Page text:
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New VA Debt Collection Regulations: VA Overpayment and Offsets

New VA Debt Collection Regulations: VA Overpayment and Offsets

Video Transcription

Alyse Phillips: Welcome to Veterans Legal Lowdown. My name is Alyse Phillips, and I’m joined today by Lisa Ioannilli. We are attorneys for the law firm, Chisholm Chisholm and Kilpatrick. Today, we’re going to be explaining new regulations VA must follow when reporting VA debts to credit reporting agencies.

So, just a little bit of an overview. An overpayment is a debt VA creates when it determines a veteran has paid more than what they’re entitled to. So, in that case, the veteran must return the money within 30 days of being notified by the VA. If they do not be able to, we’ll recoup or recover the debt from the veteran, by withholding current or future disability payments.

An example of this is triggered when someone, for example, has a dependent status change, such as a divorce and the veteran does not update the VA with the necessary information. They still receive money for the eligible dependent. In that case, there would be an overpayment, and they would be expected to repay those funds.

Some veterans receive retired service pay and VA disability compensation at the same time. Those are typically subject to the government’s double-dipping laws, stating that benefits cannot be duplicate duplicated. So, to comply with this law, these veterans are required to offset part of their service retired pay. The amount that a veteran receives in VA compensation is subtracted from the amount that they would receive from retired pay. So, this subtraction is referred to as a VA waiver.

Eligible military retirees may be able to recover some or all retired pay that retirees waive for the VA pay through Concurrent Retirement and Disability Pay, CRDP is what it is referred to, or Combat-Related Special Compensation, referred to as CRSC. Lisa, why don’t you talk a little bit about what brought on these new regulations?

Lisa Ioannilli: So, prior to January 5th, 2021, the VA Debt Management Center reported an average of 5,000 delinquent veteran accounts monthly. The DMC regularly receives complaints from veterans whose accounts have been reported to consumer reporting agencies. Common complaints from veterans include loss of security clearance, inability to obtain approval for home loans or home financing, and difficulty securing rental housing.

The new regulation acknowledges that debts stemming from a benefit administered by the VA are different than consumer debts. And they may be due to a variety of factors such as overpayments, that are not the fault of the veteran.

The final rule amends VA’s regulation, which governs the reporting of delinquent debts to consumer reporting agencies. Specifically, the update changes the regulations to comply with the Johnny Isakson and David P. Roe, MD Veterans Health Care and Benefits Improvement Act of 2020. This act gives VA Secretary the authority to impose regulations that establish the minimum amount of medical debt that will be reported to consumer reporting agencies.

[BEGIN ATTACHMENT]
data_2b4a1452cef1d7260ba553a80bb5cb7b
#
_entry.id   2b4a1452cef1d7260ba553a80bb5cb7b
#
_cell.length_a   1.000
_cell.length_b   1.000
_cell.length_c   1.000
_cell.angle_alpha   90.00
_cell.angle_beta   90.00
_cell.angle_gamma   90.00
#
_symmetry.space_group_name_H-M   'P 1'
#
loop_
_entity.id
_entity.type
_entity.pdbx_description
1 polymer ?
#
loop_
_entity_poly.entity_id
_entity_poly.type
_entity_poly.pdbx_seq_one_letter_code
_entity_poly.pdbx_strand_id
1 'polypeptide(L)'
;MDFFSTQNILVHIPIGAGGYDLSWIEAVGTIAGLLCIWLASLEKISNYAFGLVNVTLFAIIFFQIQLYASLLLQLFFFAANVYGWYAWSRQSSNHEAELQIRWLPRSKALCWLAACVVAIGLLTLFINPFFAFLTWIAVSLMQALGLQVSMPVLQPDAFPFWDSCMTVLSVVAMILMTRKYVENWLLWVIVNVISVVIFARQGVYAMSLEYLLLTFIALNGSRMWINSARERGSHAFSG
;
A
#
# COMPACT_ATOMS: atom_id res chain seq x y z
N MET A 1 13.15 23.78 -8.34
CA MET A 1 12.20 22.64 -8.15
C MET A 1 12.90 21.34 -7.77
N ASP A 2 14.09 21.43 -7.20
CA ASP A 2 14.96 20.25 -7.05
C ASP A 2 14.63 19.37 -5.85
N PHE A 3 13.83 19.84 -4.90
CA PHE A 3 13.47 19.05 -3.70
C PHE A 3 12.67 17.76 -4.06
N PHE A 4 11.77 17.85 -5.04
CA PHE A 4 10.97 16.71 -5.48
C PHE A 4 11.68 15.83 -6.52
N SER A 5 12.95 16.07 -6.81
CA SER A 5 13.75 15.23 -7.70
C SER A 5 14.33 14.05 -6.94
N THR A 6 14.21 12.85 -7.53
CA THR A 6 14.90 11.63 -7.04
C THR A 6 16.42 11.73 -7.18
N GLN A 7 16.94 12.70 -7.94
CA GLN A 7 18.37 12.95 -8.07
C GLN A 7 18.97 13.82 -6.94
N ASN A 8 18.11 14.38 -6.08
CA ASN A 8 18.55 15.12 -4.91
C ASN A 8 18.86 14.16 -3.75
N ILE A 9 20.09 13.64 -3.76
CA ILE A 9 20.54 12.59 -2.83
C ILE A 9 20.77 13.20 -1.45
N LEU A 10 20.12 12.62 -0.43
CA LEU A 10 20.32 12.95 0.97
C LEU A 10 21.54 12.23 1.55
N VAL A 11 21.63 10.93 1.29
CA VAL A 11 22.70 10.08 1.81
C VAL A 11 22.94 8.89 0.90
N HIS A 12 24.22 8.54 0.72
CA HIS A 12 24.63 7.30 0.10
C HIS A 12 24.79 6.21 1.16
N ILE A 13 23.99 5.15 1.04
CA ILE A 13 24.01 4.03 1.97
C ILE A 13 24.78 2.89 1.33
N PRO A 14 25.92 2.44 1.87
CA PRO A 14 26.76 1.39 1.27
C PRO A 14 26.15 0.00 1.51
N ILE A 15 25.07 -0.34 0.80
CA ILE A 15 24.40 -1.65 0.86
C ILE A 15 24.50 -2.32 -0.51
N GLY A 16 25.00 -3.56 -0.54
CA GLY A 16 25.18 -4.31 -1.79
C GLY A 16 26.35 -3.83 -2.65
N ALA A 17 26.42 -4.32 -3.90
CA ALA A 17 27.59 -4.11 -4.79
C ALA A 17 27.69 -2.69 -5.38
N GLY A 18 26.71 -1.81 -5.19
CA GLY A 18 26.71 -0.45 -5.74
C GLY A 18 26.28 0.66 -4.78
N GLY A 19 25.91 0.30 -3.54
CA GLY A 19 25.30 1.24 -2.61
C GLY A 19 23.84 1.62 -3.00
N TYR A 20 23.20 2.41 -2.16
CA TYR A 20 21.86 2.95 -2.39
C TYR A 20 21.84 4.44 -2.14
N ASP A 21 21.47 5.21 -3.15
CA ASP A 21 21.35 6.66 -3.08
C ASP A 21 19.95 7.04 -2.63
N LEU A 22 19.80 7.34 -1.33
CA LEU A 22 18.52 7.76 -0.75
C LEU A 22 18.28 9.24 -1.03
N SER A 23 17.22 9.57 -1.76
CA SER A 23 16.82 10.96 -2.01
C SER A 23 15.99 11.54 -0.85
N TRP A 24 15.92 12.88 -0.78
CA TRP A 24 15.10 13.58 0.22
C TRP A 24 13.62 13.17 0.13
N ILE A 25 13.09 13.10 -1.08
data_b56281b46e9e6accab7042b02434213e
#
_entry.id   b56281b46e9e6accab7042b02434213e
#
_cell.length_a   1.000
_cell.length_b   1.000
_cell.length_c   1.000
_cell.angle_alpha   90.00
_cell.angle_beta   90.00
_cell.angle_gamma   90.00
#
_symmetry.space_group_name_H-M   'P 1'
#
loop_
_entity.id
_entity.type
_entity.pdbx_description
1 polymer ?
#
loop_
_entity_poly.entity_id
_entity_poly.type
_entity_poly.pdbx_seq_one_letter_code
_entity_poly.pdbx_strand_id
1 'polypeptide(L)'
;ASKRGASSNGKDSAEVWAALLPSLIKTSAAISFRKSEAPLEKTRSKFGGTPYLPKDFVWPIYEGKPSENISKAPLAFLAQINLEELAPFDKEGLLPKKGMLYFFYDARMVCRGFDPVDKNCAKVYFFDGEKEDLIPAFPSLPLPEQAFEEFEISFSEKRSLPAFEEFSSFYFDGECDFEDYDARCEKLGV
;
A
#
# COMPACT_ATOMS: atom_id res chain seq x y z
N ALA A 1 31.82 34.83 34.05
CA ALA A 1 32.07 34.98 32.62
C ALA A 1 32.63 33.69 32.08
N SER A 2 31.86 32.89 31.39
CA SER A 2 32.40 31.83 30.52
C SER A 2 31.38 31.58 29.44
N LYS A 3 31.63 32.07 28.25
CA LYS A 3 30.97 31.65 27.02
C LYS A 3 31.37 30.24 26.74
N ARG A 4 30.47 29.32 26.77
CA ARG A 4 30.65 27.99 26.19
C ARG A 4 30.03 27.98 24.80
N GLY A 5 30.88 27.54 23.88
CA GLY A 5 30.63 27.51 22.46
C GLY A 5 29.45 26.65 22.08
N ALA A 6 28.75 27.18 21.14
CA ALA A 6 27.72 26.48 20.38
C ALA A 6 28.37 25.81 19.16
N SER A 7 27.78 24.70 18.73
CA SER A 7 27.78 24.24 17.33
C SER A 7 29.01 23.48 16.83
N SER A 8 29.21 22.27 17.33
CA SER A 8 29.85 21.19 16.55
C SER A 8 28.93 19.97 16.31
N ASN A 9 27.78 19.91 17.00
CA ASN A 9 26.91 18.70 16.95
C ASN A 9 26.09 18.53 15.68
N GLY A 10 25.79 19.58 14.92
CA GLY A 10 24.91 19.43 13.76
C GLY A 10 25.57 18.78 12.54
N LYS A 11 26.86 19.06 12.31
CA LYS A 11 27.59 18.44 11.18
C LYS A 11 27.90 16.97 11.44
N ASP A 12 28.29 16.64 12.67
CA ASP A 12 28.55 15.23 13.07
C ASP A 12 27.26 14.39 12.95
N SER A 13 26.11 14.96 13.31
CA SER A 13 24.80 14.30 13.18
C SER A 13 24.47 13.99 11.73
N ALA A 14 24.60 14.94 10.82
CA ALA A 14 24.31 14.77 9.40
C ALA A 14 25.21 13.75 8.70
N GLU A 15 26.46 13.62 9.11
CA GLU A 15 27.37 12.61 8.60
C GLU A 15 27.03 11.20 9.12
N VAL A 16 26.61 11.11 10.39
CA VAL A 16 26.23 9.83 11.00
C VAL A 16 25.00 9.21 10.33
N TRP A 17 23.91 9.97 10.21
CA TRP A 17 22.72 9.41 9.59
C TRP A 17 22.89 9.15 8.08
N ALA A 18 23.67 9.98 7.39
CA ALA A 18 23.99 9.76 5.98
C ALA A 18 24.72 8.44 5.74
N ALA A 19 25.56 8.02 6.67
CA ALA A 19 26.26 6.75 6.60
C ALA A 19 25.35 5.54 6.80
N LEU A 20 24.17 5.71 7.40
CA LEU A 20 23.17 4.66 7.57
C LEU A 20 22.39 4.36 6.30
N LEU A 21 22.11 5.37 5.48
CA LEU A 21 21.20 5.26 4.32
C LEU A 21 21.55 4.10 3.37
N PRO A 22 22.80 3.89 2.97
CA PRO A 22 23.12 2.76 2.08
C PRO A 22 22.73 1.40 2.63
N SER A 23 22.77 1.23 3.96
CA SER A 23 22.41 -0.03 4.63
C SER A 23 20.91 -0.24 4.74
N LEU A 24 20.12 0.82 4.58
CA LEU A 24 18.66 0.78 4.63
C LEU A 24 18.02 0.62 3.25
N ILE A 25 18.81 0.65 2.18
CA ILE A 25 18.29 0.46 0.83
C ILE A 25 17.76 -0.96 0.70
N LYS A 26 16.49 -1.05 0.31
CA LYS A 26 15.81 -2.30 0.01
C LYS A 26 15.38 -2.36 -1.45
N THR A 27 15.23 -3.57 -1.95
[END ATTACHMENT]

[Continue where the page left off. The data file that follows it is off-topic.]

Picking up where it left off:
The new rule went into effect on March 4th, 2022. The change will establish the methodology for determining the minimum threshold for debts reported to consumer reporting agencies and exclude from the minimum threshold debts, in which there is an indication of fraud, misrepresentation, or bad faith on the part of the debtor. The intent of this change is to lessen the negative impact of consumer reporting agency reports on veterans.

Alyse: Thank you so much. So, I’m just going to talk a little bit about understanding the methodology for determining minimum thresholds in these situations. So, as part of the regulation addition, what we see is Section 38 CFR 1.916, which basically provides a methodology for establishing a minimum threshold, as well as clarifying the threshold that only applies to debts arising from benefits administered by the Under Secretary for Benefits or the Under Secretary for Health.

So, specifically, VA is only going to report debts that meet the following standards: First, the debt is classified as currently not collectible. In this instance, the debt is currently not collectible if VA has exhausted available collection efforts, including as appropriate, referrals to administrative offset, and of course collection. Second, the debt is not owed by an individual who is determined by VA to be catastrophically disabled or has reported to VA a gross household income below the applicable geographical adjusted income limits. That would entitle a VA beneficiary to cost-free healthcare, medications, and or beneficiary travel. And finally, the outstanding debt is over $25. Such or higher, that VA may be from the time, in order to accord with Section 1.921 of that 38 CFR.

Lisa, why don’t you just reflect a little bit on how this is going to impact veterans?

Lisa: So, there has been commentary both in favor of and against these changes including arguments around the definition of catastrophically disabled and the referral of medical debts. However, by establishing a minimum threshold, VA aims to ultimately reduce the number of debts reported to consumer reporting agencies. Thereby, decreasing the number of veterans negatively impacted by these reports. Elise, any other thoughts on this?

Alyse: I think that will just about wrap it up. So, thank you so much for joining us, everyone. For more information, please check out our blog at CCK-law.com. Thank you.